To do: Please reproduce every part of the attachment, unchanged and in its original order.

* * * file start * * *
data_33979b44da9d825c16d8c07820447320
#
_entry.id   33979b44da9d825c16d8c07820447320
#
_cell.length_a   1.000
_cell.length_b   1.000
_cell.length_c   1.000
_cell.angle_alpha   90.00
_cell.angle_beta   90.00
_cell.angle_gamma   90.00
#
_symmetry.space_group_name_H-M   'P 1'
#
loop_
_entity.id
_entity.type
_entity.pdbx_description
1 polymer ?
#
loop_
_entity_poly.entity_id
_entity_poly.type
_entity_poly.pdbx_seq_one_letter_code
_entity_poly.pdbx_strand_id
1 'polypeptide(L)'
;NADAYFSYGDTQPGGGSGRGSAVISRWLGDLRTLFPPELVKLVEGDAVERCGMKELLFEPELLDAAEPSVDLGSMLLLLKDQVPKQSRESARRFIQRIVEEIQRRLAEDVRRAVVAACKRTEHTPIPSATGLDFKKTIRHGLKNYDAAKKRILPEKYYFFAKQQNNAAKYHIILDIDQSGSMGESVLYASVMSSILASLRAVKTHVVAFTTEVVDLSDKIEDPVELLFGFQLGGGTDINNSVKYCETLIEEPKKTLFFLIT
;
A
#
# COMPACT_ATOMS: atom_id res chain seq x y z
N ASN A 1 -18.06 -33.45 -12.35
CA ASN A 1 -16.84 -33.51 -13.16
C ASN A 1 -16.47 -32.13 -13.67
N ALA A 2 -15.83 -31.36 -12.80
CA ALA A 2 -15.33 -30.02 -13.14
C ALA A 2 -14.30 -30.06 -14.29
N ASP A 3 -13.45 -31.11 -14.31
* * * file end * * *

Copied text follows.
data_33979b44da9d825c16d8c07820447320
#
_entry.id   33979b44da9d825c16d8c07820447320
#
_cell.length_a   1.000
_cell.length_b   1.000
_cell.length_c   1.000
_cell.angle_alpha   90.00
_cell.angle_beta   90.00
_cell.angle_gamma   90.00
#
_symmetry.space_group_name_H-M   'P 1'
#
loop_
_entity.id
_entity.type
_entity.pdbx_description
1 polymer ?
#
loop_
_entity_poly.entity_id
_entity_poly.type
_entity_poly.pdbx_seq_one_letter_code
_entity_poly.pdbx_strand_id
1 'polypeptide(L)'
;NADAYFSYGDTQPGGGSGRGSAVISRWLGDLRTLFPPELVKLVEGDAVERCGMKELLFEPELLDAAEPSVDLGSMLLLLKDQVPKQSRESARRFIQRIVEEIQRRLAEDVRRAVVAACKRTEHTPIPSATGLDFKKTIRHGLKNYDAAKKRILPEKYYFFAKQQNNAAKYHIILDIDQSGSMGESVLYASVMSSILASLRAVKTHVVAFTTEVVDLSDKIEDPVELLFGFQLGGGTDINNSVKYCETLIEEPKKTLFFLIT
;
A
#
# COMPACT_ATOMS: atom_id res chain seq x y z
N ASN A 1 -18.06 -33.45 -12.35
CA ASN A 1 -16.84 -33.51 -13.16
C ASN A 1 -16.47 -32.13 -13.67
N ALA A 2 -15.83 -31.36 -12.80
CA ALA A 2 -15.33 -30.02 -13.14
C ALA A 2 -14.30 -30.06 -14.29
N ASP A 3 -13.45 -31.11 -14.31